The Queen (2006)
Reviewed on 2008 February 8
Layered film about the death of Princess Diana and the reaction the people of England had to both her loss, and the Windsors’ seeming lack of response to the loss.
HM Queen Elizabeth II (Helen Mirren, doing an amazing job) states she is so focused on taking care of the grandchildren that she can’t take time to console “a bunch of hysterics carrying candles” over the loss of her one-time daughter-in-law. She says she supports the wishes of the Spencers and that this is a private matter; a family tragedy to be mourned with dignity. The problem is the rest of the U.K. doesn’t see it that way, and the outpouring of grief and flood of flowers and cards left for Diana is starting to be eclipsed by a fury towards the royals. Why aren’t they in London? For her part, the Queen simply wants to stay in Balmoral Castle until things calm down.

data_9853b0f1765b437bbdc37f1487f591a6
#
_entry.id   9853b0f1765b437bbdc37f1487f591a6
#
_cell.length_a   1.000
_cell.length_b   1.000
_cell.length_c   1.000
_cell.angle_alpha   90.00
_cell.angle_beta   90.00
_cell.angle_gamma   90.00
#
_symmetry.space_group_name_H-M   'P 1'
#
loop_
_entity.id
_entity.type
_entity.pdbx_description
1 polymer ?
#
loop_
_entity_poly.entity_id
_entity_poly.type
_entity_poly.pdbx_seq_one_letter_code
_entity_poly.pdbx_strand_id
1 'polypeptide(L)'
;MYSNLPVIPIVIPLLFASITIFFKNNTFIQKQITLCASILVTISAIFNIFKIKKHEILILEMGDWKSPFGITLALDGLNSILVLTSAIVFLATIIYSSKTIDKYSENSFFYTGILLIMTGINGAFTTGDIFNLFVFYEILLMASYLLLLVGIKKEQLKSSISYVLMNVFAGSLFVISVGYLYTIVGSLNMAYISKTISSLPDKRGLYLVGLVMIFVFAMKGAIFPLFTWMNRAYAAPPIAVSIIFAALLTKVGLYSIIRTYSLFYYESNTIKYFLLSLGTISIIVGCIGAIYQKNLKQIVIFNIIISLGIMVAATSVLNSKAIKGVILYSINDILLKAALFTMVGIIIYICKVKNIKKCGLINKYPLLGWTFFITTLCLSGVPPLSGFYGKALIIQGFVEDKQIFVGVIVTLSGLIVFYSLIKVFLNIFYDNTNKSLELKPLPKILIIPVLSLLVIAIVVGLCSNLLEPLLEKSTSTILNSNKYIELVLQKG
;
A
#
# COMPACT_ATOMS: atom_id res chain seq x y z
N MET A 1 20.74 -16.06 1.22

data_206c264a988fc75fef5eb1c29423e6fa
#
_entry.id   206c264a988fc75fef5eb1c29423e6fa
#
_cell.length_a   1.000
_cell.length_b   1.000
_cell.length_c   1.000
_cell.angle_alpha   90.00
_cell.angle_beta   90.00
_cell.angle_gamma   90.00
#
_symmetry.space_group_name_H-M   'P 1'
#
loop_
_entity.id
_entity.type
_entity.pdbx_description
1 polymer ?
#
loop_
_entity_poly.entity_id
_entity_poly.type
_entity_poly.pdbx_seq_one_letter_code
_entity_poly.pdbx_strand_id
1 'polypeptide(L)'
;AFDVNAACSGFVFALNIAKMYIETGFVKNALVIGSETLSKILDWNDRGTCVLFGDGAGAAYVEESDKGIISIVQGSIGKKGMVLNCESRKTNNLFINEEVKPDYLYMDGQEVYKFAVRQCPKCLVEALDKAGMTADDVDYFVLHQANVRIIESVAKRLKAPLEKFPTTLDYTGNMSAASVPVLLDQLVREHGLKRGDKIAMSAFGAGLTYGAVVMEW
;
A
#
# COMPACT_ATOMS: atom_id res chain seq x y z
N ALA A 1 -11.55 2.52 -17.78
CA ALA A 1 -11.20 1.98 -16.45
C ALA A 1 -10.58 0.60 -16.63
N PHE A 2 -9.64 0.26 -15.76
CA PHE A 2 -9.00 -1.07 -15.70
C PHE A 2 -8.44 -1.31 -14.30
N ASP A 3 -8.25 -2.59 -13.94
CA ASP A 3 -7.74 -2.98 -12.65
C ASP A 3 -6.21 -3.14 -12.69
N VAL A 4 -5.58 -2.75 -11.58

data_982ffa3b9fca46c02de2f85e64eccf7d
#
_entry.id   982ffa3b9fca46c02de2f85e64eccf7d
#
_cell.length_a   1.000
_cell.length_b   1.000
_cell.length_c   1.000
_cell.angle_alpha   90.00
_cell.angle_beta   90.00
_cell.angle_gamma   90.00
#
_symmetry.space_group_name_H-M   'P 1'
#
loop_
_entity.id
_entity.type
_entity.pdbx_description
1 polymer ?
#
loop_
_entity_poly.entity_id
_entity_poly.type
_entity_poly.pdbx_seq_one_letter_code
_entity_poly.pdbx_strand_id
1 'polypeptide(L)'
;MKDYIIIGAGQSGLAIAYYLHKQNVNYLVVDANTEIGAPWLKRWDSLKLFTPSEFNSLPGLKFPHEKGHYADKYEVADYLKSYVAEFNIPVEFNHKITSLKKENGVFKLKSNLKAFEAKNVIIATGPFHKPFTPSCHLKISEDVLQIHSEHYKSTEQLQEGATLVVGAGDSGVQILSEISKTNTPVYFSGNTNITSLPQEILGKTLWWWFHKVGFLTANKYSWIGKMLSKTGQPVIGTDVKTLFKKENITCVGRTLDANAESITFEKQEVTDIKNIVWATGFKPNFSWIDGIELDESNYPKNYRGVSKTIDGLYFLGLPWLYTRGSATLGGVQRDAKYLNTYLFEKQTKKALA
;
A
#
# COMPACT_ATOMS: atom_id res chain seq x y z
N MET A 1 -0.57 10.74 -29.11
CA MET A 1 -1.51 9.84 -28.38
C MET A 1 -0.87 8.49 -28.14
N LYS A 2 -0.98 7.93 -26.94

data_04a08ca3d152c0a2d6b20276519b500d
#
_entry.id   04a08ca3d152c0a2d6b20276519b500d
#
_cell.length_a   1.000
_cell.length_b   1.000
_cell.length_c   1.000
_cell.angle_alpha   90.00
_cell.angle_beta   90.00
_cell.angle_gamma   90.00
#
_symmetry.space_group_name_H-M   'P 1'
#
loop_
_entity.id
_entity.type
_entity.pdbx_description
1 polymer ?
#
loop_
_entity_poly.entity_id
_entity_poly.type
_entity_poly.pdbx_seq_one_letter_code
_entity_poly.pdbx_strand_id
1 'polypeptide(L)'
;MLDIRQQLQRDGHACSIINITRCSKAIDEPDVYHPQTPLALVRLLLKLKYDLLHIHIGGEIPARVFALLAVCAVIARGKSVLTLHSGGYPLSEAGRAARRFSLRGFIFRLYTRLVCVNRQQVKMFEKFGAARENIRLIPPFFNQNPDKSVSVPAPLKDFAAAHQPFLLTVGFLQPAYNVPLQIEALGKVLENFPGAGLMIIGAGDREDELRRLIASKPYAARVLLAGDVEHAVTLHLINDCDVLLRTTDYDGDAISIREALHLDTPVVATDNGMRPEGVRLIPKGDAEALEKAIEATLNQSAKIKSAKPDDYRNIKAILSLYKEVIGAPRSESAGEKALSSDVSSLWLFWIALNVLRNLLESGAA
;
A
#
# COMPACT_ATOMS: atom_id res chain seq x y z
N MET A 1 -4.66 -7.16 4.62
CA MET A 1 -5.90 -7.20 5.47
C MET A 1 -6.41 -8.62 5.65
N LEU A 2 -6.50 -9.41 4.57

As Tony Blair (Michael Sheen) points out, things don’t appear to be calming down. He reasons an appearance by the royals will do a lot to salvage their public image, which is being sniped at daily in the tabloids. This makes Elizabeth II even more determined to stay put, and director Stephen Frears focuses the rest of the 103 minutes on the battle of wills between the Queen and the Prime Minister.
It would have been easy for Frears to just bash the Windsors. It would also have been unjust and inaccurate (not to mention a boring movie). Mirren was wonderful, starting with the title shot when she’s in formal regalia and seems to be looking straight at you. The sadness and hysterics of the time were recreated well, and while it wouldn’t have been pleasant to marry into that family, the Queen didn’t deserve the ridiculous accusations that she helped shorten Diana’s life, either.
Three chocolate morsels, and a cup of tea. Served formally, of course.